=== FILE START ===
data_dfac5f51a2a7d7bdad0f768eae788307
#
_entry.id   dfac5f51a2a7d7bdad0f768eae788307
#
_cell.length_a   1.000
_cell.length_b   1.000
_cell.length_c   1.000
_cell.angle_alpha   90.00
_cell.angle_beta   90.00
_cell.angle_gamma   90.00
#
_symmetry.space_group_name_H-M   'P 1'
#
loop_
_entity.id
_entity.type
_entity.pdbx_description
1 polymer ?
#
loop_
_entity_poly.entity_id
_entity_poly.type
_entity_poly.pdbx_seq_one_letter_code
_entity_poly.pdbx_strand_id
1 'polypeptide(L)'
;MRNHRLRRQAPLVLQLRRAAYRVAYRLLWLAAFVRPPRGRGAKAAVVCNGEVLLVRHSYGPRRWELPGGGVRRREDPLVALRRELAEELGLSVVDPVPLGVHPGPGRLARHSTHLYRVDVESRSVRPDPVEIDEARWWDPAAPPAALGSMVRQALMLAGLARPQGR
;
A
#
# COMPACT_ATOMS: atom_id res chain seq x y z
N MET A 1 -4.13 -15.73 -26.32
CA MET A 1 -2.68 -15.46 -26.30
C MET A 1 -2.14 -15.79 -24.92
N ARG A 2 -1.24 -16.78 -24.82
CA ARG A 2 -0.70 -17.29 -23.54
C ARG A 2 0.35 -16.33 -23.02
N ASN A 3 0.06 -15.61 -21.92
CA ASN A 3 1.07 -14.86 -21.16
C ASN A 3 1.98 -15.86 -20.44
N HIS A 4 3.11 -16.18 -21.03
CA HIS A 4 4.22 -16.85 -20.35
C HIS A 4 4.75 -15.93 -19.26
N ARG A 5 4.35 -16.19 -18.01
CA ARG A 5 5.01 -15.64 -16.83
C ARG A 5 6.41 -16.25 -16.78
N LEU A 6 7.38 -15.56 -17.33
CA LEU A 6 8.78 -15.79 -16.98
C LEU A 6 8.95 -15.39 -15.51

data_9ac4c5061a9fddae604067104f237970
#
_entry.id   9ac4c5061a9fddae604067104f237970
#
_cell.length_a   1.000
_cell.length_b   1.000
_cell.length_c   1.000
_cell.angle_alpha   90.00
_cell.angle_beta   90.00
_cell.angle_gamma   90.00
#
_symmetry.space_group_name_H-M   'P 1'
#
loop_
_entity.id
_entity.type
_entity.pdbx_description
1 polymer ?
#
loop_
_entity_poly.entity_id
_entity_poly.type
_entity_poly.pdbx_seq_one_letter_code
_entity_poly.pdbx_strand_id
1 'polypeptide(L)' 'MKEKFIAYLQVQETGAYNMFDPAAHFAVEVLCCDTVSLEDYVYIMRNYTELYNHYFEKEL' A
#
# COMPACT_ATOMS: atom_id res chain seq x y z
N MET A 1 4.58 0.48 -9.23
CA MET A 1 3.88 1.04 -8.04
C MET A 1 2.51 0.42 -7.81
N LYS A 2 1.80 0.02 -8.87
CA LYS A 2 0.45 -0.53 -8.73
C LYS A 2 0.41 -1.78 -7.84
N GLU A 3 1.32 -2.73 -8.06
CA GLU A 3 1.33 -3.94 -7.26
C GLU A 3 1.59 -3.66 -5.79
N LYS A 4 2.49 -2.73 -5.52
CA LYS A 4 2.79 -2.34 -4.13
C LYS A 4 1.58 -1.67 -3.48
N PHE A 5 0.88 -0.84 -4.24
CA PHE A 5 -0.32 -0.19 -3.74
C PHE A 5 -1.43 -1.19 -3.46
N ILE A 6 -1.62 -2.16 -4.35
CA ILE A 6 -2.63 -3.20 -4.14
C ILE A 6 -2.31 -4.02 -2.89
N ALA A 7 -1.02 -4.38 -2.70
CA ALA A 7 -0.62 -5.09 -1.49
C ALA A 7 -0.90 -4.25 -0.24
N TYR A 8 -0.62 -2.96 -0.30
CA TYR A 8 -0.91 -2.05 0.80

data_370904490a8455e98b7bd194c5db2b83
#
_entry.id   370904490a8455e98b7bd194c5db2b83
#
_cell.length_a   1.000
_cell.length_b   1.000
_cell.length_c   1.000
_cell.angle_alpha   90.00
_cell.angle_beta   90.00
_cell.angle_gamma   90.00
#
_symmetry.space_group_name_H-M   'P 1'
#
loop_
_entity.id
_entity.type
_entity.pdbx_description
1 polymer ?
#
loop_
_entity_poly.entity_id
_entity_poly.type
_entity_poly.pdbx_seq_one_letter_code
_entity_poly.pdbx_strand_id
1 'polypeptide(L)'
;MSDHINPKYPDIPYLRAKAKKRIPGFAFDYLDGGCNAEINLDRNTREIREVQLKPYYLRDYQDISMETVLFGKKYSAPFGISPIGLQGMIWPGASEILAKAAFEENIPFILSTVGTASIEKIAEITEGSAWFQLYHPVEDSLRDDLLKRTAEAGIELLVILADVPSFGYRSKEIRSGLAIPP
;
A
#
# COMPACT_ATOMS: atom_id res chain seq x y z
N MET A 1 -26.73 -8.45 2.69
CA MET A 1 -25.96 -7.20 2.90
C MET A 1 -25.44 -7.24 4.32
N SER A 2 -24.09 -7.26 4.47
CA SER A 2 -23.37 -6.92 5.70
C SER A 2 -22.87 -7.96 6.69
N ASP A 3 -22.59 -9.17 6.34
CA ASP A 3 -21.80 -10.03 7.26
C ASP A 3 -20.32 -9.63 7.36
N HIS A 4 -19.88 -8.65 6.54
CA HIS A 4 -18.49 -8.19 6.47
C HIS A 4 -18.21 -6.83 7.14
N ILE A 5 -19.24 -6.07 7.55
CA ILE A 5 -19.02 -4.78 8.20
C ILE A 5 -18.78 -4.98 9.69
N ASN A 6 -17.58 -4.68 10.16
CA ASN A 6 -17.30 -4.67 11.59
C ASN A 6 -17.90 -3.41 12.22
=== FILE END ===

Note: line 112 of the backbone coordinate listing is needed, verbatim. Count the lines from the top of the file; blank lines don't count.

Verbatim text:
loop_